In Gaucher disease (GD), mutant lysosomal acid β-glucocerebrosidase fails to properly hydrolyze its substrate, glucosylceramide, which accumulates in the lysosomes. Due to its phenotypic heterogeneity, GD has been classified into type 1, non-neuronopathic, and types 2 and 3, the neuronopathic forms, based on the primary involvement of the central nervous system. Neuroinflammation and necroptotic death may appear in the neuronopathic forms of GD, whereas type 1 GD patients may develop Parkinson disease (PD), a prototype of protein misfolding disorders of the nervous system. PD is significantly more prevalent among GD carriers and patients than among the non-GD populations. It is apparent that the amount of mutant enzyme present in lysosomes depends on the amount of mutant enzyme recognized as correctly folded in the endoplasmic reticulum (ER) for physiologically correct transport through the Golgi apparatus to the lysosome. Mutant enzyme recognized as misfolded is retained in the ER, inducing the Unfolded Protein Response. In the current review, we present three discrete areas of interest: molecular and cellular mechanisms underlying the association between GD and PD; the clinical and genetic associations between GD and PD; and treatment options for GD. We also discuss the relevance of induced pleuripotent stem cells to the above associations.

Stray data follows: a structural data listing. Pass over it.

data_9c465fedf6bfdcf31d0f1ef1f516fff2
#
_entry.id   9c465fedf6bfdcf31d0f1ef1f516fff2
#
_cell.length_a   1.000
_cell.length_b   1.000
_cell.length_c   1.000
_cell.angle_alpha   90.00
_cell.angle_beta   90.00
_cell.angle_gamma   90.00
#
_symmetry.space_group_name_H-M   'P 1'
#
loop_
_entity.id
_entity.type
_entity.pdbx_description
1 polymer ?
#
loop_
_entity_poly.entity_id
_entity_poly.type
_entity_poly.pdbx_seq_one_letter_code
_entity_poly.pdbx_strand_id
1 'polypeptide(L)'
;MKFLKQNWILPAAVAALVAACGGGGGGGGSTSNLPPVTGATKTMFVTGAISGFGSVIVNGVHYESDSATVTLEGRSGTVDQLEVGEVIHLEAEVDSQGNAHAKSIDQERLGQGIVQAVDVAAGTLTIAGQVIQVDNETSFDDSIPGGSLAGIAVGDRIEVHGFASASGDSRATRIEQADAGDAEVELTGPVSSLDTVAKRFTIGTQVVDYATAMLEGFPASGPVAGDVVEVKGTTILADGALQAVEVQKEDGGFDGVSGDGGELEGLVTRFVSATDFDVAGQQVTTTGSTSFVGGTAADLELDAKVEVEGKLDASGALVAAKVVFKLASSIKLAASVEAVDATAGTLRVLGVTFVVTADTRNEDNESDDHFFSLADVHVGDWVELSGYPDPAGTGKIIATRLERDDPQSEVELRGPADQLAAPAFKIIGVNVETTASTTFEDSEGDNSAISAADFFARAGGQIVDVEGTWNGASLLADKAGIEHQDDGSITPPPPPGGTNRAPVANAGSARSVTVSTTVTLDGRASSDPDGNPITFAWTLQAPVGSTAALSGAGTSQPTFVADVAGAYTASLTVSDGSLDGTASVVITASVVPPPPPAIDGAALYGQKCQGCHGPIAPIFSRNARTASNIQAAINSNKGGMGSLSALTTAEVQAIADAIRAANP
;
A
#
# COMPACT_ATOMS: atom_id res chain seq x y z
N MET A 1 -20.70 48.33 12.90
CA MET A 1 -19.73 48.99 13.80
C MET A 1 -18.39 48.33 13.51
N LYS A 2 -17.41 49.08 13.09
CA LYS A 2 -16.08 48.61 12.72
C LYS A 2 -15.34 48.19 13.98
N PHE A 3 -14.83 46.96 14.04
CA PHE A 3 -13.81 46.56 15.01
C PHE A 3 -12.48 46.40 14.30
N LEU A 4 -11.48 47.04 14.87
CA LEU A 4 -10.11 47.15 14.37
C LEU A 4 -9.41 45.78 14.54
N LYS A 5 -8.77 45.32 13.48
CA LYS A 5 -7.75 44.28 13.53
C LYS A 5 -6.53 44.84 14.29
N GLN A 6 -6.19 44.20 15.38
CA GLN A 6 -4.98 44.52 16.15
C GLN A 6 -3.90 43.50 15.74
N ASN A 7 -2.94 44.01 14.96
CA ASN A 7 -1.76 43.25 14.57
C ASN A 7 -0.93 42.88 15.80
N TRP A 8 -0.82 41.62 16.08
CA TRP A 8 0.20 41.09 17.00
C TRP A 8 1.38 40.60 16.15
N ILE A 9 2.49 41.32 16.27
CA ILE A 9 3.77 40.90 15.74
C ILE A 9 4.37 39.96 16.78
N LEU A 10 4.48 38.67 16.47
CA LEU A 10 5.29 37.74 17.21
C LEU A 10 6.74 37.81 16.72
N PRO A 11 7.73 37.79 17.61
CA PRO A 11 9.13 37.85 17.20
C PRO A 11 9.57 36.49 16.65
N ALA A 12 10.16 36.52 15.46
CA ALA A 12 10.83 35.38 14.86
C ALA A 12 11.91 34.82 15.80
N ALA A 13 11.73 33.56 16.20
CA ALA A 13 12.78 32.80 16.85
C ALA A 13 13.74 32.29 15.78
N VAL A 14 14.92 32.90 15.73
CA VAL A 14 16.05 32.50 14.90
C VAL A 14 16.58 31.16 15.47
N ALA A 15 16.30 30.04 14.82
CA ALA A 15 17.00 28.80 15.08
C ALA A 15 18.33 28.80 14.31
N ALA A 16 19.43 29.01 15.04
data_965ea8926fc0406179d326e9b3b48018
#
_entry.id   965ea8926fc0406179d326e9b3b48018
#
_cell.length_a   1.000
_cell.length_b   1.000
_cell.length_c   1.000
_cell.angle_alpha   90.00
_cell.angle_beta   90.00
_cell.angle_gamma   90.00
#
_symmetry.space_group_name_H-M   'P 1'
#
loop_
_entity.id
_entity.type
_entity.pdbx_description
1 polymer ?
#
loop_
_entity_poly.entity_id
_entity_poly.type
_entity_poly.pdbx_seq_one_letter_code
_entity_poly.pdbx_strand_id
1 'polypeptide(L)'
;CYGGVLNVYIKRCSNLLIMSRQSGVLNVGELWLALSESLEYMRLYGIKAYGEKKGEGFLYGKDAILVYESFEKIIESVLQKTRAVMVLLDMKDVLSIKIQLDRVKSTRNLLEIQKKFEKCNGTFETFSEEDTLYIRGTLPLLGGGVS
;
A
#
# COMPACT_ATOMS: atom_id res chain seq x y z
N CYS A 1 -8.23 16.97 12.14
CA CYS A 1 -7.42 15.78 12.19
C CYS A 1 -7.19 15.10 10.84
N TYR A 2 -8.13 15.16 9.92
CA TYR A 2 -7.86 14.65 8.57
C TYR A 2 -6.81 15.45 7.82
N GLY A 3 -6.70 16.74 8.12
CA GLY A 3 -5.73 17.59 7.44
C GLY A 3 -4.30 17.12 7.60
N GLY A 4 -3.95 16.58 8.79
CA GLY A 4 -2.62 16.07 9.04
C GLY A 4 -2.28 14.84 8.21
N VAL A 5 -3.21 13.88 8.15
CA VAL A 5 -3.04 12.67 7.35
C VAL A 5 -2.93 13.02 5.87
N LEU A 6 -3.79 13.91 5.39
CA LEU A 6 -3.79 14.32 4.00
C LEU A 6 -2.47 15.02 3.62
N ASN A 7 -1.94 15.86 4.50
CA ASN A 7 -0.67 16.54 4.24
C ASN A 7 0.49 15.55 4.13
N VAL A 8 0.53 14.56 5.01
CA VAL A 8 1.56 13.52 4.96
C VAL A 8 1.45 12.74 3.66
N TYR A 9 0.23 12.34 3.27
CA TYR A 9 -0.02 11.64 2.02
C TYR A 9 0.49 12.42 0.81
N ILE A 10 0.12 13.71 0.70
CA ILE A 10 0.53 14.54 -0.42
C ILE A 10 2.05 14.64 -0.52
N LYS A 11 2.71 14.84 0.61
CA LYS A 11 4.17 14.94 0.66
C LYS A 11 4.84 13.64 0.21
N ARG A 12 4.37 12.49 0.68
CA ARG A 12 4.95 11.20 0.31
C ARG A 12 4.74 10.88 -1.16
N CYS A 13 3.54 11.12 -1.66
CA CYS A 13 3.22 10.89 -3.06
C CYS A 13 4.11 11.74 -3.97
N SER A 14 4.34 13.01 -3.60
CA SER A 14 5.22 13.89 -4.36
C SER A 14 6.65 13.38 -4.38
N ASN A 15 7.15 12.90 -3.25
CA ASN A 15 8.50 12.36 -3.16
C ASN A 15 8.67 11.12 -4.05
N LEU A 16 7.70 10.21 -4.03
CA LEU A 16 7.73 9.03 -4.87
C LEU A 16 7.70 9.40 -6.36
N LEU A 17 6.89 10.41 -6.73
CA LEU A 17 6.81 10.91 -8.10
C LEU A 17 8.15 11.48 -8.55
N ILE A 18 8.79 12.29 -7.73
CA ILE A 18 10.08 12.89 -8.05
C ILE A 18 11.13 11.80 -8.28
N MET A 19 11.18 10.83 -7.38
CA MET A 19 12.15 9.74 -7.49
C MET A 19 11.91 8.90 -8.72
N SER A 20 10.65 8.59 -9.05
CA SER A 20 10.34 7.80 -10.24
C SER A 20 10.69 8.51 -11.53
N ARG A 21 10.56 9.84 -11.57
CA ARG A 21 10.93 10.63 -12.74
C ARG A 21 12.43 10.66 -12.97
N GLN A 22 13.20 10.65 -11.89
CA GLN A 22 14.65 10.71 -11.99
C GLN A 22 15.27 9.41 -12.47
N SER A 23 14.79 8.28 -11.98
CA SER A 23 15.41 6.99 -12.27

- Gaucher disease
- Parkinson disease
- Unfolded Protein Response
- induced pleuripotent stem cells